Guide for local authorities in the event of disasterJanuary 27th, 2015 Category: Local Authority & Housing
If your building has been struck by natural disaster, then the first priority for local authorities after the danger has passed, will be in restoring things back to normal.
This can be a mammoth task, as the clean-up operation may involve multiple public buildings, streets and infrastructure.
For that reason, it is difficult to take a one-size fits all approach when it comes to cleaning up after a natural disaster.
However, there are some observations that if followed properly, can ensure that everything goes as smoothly, efficiently and cost-effectively as possible.
Therefore, the purpose of this article is to identify some of the the hints and tips that can be applied broadly across different departments and infrastructure.
This advice can also be disseminated to and adopted by businesses that have also been impacted by crisis.
Health and safety
It is important that all occupants, staff members or personnel do not return to a building until emergency servicers deem it safe to do so.
Once this has occurred, a building should also be surveyed by the health and safety representative appointed within the company, or department.
Further inspections need to be conducted in order to eliminate future risks to safety. Authorities should also ascertain whether there is anything that can be done to mitigate the impact of any future disasters or risks.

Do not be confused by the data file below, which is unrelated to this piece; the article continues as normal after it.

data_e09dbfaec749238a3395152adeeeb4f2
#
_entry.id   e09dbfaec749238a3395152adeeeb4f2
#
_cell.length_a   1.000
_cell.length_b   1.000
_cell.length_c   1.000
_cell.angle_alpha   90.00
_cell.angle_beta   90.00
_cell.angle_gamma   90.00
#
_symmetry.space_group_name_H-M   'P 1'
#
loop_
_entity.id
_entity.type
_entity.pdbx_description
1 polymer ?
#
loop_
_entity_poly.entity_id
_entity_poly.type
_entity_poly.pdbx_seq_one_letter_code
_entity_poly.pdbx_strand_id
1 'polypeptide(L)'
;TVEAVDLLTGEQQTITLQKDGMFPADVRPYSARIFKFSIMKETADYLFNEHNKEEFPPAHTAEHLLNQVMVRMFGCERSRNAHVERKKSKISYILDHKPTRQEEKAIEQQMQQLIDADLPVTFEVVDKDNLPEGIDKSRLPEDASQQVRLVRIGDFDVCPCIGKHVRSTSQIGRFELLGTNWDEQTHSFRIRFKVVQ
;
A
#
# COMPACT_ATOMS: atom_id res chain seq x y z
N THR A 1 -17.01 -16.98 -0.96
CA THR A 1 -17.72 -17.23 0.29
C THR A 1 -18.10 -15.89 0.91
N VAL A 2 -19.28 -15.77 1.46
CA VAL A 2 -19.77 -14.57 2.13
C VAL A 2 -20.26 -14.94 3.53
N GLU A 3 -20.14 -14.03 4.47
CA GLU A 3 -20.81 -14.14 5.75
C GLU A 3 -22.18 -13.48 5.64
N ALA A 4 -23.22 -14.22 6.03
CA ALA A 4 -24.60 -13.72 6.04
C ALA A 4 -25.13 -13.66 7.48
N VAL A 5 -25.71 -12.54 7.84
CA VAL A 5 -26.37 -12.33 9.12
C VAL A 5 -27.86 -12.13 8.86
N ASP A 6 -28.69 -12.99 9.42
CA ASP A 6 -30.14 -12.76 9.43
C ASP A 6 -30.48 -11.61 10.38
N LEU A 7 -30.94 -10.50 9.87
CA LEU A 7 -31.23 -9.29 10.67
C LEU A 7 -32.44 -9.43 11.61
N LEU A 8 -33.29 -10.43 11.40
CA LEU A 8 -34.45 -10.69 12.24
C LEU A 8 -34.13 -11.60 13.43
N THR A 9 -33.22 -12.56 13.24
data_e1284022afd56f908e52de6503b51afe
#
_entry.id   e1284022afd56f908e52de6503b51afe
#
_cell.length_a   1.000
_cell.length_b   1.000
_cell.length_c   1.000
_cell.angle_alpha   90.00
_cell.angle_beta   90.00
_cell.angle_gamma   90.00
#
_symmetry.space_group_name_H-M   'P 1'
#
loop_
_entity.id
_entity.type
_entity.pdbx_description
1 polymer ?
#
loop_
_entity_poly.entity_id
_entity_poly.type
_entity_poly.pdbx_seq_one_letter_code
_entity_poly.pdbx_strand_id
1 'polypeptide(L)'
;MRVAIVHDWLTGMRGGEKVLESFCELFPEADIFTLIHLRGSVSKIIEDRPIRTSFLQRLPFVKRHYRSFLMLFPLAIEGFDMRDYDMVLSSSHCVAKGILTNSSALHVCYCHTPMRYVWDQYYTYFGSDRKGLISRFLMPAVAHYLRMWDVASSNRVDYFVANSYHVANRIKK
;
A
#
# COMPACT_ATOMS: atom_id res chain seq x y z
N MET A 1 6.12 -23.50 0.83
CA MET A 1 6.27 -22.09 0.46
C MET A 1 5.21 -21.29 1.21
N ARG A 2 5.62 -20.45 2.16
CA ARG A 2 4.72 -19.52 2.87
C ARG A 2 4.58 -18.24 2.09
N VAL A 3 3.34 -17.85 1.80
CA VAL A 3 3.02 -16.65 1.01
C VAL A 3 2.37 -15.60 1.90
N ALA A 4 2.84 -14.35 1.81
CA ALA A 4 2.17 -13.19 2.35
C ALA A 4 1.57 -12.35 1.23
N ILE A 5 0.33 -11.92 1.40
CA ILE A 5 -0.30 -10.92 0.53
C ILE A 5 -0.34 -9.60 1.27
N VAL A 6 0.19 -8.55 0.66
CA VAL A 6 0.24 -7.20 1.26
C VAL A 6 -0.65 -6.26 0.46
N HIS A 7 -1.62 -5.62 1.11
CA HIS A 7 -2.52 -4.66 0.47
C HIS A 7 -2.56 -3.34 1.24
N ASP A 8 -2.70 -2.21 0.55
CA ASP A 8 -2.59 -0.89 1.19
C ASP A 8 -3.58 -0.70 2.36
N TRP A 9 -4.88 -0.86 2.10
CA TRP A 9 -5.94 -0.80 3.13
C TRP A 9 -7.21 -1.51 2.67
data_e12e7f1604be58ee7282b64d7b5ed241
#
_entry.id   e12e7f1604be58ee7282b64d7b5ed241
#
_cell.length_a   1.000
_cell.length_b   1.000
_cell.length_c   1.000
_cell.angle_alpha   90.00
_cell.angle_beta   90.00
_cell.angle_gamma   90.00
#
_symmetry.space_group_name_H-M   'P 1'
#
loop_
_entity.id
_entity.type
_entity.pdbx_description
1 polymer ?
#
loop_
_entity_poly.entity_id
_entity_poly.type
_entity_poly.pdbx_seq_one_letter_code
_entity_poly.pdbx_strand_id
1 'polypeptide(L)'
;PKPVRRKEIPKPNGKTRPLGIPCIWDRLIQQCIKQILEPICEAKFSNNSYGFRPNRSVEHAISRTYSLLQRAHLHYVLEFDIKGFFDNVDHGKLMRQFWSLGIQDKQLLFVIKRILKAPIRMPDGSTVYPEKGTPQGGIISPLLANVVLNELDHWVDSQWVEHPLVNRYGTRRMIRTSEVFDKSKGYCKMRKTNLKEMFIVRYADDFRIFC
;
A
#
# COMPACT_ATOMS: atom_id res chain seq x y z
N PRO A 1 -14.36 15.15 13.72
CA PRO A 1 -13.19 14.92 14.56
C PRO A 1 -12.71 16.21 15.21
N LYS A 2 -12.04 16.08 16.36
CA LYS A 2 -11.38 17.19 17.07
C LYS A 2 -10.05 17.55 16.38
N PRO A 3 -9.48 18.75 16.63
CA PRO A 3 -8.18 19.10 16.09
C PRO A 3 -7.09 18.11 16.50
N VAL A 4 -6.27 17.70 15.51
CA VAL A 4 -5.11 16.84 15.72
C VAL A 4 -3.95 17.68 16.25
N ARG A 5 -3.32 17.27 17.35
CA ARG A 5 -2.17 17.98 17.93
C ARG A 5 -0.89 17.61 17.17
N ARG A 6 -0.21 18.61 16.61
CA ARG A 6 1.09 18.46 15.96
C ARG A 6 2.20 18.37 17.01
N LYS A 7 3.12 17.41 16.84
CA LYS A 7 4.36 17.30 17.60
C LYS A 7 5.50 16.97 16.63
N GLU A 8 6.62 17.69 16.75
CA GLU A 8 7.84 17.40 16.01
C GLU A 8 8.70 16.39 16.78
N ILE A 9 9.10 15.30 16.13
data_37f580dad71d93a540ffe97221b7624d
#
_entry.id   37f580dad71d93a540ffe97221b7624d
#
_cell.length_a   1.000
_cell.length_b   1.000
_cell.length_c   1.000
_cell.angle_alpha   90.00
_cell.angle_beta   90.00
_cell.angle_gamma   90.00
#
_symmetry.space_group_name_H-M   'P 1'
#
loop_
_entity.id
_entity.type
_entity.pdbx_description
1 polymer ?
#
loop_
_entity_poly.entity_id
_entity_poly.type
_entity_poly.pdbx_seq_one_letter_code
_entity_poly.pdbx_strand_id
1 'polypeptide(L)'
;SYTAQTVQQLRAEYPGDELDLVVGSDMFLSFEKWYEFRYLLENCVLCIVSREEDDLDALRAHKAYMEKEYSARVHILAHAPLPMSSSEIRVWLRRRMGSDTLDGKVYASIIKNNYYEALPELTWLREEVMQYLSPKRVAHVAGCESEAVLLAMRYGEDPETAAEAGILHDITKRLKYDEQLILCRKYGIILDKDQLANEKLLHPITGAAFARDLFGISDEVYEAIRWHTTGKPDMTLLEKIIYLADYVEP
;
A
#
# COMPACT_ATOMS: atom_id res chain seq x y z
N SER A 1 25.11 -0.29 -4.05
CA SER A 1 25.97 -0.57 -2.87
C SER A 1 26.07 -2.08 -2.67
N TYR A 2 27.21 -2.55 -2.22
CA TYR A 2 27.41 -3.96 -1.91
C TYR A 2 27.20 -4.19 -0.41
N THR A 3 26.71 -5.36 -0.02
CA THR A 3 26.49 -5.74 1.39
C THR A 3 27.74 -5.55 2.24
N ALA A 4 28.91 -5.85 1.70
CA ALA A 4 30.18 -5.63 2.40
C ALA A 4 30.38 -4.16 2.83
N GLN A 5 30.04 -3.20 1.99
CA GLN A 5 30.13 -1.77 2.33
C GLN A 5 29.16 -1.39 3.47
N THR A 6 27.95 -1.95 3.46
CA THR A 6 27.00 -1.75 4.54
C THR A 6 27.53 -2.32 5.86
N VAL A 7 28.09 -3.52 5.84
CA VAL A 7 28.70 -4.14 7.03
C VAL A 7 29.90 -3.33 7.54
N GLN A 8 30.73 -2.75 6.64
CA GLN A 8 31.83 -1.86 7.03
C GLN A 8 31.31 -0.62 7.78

An insurance company will want to know that everything has been done to reduce the likelihood of damage in a property.
Furthermore, the insurance firms of the buildings/infrastructure in question must be contacted before any cleaning takes place. Failure to do this may result in firms failing to pay out, which could cost potentially cost local authorities millions.
It will be necessary to find out whether you can begin rebuilding or repair work immediately or whether it will be necessary to wait for the insurance firm to authorise any cleanup operations.
Another major consideration for departments will be whether there are enough employees, cleaners or volunteers to conduct the cleanup operation.
Before any crisis or disaster takes place, sufficient funds should be set aside in the local budget to ensure that enough money is available to provide the tools, resources, transport and personnel available to conduct the task.
Quotes should also be obtained before any cleaning takes place and these should ideally be approved by the insurance company in question.
After a disaster, you may find that extensive damage has taken place. In this case, it is important that the power supply is switched off before the clean up is attempted.
A licensed electrical contractor should then be enlisted to inspect any electrical equipment before it is switched on.
Anything mouldy that cannot be repaired or cleaned should be promptly discarded.
Furthermore, steps should be made to remove and discard drywall and insulation that has been contaminated with sewage or flood waters.
In addition, all hard surfaces should be thoroughly cleaned and disinfected, with steps taken to eliminate germs and bacteria.